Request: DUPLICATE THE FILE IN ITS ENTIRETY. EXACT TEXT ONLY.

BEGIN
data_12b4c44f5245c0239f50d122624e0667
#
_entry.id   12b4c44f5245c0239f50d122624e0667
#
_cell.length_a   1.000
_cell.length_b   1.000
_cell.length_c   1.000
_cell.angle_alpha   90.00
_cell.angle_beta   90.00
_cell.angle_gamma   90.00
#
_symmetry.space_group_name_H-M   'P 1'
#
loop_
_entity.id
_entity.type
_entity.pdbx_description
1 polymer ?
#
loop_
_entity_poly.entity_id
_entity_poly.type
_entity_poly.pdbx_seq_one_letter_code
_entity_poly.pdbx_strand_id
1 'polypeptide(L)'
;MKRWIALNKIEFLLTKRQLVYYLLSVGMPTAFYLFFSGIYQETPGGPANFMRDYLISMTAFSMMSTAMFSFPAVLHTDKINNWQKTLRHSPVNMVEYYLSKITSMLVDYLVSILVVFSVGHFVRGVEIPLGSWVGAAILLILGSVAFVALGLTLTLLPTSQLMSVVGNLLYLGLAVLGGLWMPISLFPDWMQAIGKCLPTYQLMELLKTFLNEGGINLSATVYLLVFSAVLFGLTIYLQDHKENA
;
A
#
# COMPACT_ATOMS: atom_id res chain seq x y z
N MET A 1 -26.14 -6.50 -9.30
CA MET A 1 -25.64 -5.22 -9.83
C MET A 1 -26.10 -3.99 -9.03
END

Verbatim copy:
data_12b4c44f5245c0239f50d122624e0667
#
_entry.id   12b4c44f5245c0239f50d122624e0667
#
_cell.length_a   1.000
_cell.length_b   1.000
_cell.length_c   1.000
_cell.angle_alpha   90.00
_cell.angle_beta   90.00
_cell.angle_gamma   90.00
#
_symmetry.space_group_name_H-M   'P 1'
#
loop_
_entity.id
_entity.type
_entity.pdbx_description
1 polymer ?
#
loop_
_entity_poly.entity_id
_entity_poly.type
_entity_poly.pdbx_seq_one_letter_code
_entity_poly.pdbx_strand_id
1 'polypeptide(L)'
;MKRWIALNKIEFLLTKRQLVYYLLSVGMPTAFYLFFSGIYQETPGGPANFMRDYLISMTAFSMMSTAMFSFPAVLHTDKINNWQKTLRHSPVNMVEYYLSKITSMLVDYLVSILVVFSVGHFVRGVEIPLGSWVGAAILLILGSVAFVALGLTLTLLPTSQLMSVVGNLLYLGLAVLGGLWMPISLFPDWMQAIGKCLPTYQLMELLKTFLNEGGINLSATVYLLVFSAVLFGLTIYLQDHKENA
;
A
#
# COMPACT_ATOMS: atom_id res chain seq x y z
N MET A 1 -26.14 -6.50 -9.30
CA MET A 1 -25.64 -5.22 -9.83
C MET A 1 -26.10 -3.99 -9.03